Date: 7 November 2018
Spy Hunting in Russia
Russian special services have recently detained another person convicted of high treason. It is about a young expert of a private military think tank whose interests included the activities of Russian mercenaries. Interestingly enough, over the past few months, there emerged a couple of similar cases that had at least three aspects in common. Firstly, most defendants specialize in the domain of security and armaments. Secondly, their cases are being classified as strictly confidential. Thirdly, all top-secret information transferred abroad by the alleged detainees is generally available and can be accessed even in some scientific publications. Such a “spy hunting” seems to place into a context of an atmosphere of suspicion and danger as well as the “besieged fortress” syndrome as developed by the state authorities.
Vladimir Neelov, 28, is an expert of the Center for Strategic Trend Studies. Since 2012, the commercial entity has been specializing in military and political matters as well as international security. Neelov was detained on October 25 in his hometown of St. Petersburg, from where he was transported first to the local FSB headquarters and then to Moscow. He was taken into temporary custody in Moscow’s infamous Lefortovo prison while his case was referred to as a “top secret”. In the light of the information published by the court, the man will be tried under Article 275 of the Russian Criminal Code, thus facing up to 20 years in jail. According to investigators, Neelov is suspected of passing information constituting state secrets to a foreign country. Nonetheless, the analyst has already disputed all charges. It has been known that he was interested in modern wars, military doctrines and strategies, and private mercenary companies. Speaking of the last of them, some of his publications tackled the issue of the so-called Wagner Group. Invited by multiple non-governmental organizations, Neelov paid visits to Austria and Sweden where he delivered a number of speeches on private military firms. In addition, he often commented on various issues in the Kremlin-backed media.
Neelov is yet another defensive specialist that has recently been arrested on suspicion of numerous criminal offenses. Back in June, special services detained a former military Andrei Zhukov as well as an inhabitant of Sevastopol, Evgeny Yanko, who had been previously convicted of pedophilia. The former has been accused of high treason while the latter – of spying against Russia. Both men were active users of numerous Internet forums where they wrote about the history and present of various military units. Nevertheless, Russian special services aim first and foremost to hit scientists specializing in the armaments industry. For example, Viktor Kudryavtsev, 74, has also been accused of high treason. According to investigators, he leaked secrets on military technologies deployed in Russian Kinhzal and Avangard missiles to some NATO countries. Aleksey Temirev, 64, a scientist from the southern city of Novocherkassk, was convicted of high treason and passing secret information on an electric power supply in Russian submarines to the Vietnamese authorities.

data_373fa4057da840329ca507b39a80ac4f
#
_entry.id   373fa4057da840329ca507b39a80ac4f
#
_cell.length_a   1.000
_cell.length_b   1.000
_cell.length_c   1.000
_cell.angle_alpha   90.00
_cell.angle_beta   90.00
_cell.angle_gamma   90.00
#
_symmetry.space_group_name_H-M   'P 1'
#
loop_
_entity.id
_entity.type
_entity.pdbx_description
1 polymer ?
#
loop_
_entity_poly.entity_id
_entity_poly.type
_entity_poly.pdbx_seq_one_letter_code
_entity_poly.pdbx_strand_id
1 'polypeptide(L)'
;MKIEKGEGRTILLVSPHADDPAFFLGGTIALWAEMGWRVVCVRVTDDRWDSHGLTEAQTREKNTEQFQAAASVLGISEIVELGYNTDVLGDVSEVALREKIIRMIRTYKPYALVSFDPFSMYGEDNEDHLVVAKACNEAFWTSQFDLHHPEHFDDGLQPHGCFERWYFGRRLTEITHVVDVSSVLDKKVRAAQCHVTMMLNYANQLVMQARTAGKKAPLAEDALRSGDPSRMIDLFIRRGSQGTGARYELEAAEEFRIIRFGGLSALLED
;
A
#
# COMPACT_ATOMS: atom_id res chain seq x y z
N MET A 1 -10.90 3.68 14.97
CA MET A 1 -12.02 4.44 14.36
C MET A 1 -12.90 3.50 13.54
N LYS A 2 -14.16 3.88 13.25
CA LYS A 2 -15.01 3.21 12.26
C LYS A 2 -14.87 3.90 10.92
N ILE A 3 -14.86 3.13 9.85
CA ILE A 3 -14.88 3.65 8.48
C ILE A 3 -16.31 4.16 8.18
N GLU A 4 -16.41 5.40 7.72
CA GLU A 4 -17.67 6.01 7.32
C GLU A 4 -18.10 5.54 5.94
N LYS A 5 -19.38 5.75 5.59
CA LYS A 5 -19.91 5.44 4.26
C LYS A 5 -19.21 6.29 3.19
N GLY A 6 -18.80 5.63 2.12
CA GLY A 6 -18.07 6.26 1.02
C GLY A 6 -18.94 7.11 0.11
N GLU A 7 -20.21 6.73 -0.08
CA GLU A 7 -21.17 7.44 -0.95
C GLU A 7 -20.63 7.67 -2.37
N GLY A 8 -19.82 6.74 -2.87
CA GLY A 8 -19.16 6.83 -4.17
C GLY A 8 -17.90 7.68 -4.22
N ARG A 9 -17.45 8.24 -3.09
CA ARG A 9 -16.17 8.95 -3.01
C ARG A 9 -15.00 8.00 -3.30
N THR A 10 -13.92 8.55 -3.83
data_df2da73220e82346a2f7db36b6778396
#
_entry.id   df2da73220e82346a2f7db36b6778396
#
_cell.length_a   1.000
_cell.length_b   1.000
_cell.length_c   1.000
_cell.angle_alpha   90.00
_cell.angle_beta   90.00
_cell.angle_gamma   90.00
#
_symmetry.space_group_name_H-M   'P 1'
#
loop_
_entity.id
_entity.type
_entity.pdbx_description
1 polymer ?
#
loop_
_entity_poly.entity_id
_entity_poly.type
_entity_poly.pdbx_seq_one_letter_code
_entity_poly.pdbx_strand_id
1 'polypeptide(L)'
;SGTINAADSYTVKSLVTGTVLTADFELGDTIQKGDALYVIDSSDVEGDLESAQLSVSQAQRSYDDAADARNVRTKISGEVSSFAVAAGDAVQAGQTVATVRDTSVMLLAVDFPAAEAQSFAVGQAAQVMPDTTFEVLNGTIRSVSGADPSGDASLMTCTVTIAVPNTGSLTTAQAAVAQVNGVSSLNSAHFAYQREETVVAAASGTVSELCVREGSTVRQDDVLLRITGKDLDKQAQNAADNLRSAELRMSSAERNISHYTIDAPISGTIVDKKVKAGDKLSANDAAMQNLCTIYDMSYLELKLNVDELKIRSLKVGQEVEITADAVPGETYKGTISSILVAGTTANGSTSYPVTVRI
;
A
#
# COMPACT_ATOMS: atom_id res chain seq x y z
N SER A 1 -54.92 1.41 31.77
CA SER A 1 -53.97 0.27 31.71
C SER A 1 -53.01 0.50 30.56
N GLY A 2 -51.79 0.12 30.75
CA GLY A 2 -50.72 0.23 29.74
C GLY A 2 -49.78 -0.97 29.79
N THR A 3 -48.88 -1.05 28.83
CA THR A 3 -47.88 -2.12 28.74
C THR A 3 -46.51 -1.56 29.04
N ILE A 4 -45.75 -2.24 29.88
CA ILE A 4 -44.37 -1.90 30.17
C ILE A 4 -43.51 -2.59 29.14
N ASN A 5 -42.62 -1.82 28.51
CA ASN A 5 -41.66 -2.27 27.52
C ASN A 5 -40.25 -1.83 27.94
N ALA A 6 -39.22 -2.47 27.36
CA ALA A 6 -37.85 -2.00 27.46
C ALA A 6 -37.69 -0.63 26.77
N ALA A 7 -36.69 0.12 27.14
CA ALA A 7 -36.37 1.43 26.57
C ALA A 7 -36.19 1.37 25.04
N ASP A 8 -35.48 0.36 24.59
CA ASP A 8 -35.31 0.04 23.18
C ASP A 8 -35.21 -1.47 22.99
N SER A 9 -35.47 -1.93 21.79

Only in June and July this year, Russian courts have launched six espionage and high treason cases. All of them were classified as top secret, which seems perfectly convenient for the services; such a solution limits the ability to assess whether suspicion could be justified and based on solid evidence. Nonetheless, according to the statements issued by defendants of all the accused men, such alleged secret data, which they had been supposed to pass to foreign countries, can be easily found in publicly available scientific publications in both Russian and foreign periodicals.
All texts (except images) published by the Warsaw Institute Foundation may be disseminated on condition that their origin is stated.